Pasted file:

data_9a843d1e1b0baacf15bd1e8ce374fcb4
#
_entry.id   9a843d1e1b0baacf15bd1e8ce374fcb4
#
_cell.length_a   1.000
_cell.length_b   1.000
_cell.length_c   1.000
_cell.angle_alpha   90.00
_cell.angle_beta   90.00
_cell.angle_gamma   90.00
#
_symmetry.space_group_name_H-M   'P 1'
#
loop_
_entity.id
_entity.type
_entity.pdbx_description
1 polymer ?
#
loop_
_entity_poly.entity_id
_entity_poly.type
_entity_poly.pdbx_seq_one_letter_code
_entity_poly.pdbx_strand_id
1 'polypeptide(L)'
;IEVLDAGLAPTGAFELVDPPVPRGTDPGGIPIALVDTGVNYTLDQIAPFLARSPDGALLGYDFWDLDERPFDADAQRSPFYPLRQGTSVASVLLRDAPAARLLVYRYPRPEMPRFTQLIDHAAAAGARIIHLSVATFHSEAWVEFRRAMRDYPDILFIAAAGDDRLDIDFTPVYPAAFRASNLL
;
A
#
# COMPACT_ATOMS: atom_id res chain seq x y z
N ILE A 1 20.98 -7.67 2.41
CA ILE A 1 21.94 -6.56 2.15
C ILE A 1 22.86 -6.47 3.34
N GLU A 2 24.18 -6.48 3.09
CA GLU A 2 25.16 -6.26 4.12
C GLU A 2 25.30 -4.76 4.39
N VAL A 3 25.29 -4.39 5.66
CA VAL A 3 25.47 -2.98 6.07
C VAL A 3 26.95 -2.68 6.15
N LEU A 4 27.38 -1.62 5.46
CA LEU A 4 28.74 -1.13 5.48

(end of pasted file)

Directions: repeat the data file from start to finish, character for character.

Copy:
data_9a843d1e1b0baacf15bd1e8ce374fcb4
#
_entry.id   9a843d1e1b0baacf15bd1e8ce374fcb4
#
_cell.length_a   1.000
_cell.length_b   1.000
_cell.length_c   1.000
_cell.angle_alpha   90.00
_cell.angle_beta   90.00
_cell.angle_gamma   90.00
#
_symmetry.space_group_name_H-M   'P 1'
#
loop_
_entity.id
_entity.type
_entity.pdbx_description
1 polymer ?
#
loop_
_entity_poly.entity_id
_entity_poly.type
_entity_poly.pdbx_seq_one_letter_code
_entity_poly.pdbx_strand_id
1 'polypeptide(L)'
;IEVLDAGLAPTGAFELVDPPVPRGTDPGGIPIALVDTGVNYTLDQIAPFLARSPDGALLGYDFWDLDERPFDADAQRSPFYPLRQGTSVASVLLRDAPAARLLVYRYPRPEMPRFTQLIDHAAAAGARIIHLSVATFHSEAWVEFRRAMRDYPDILFIAAAGDDRLDIDFTPVYPAAFRASNLL
;
A
#
# COMPACT_ATOMS: atom_id res chain seq x y z
N ILE A 1 20.98 -7.67 2.41
CA ILE A 1 21.94 -6.56 2.15
C ILE A 1 22.86 -6.47 3.34
N GLU A 2 24.18 -6.48 3.09
CA GLU A 2 25.16 -6.26 4.12
C GLU A 2 25.30 -4.76 4.39
N VAL A 3 25.29 -4.39 5.66
CA VAL A 3 25.47 -2.98 6.07
C VAL A 3 26.95 -2.68 6.15
N LEU A 4 27.38 -1.62 5.46
CA LEU A 4 28.74 -1.13 5.48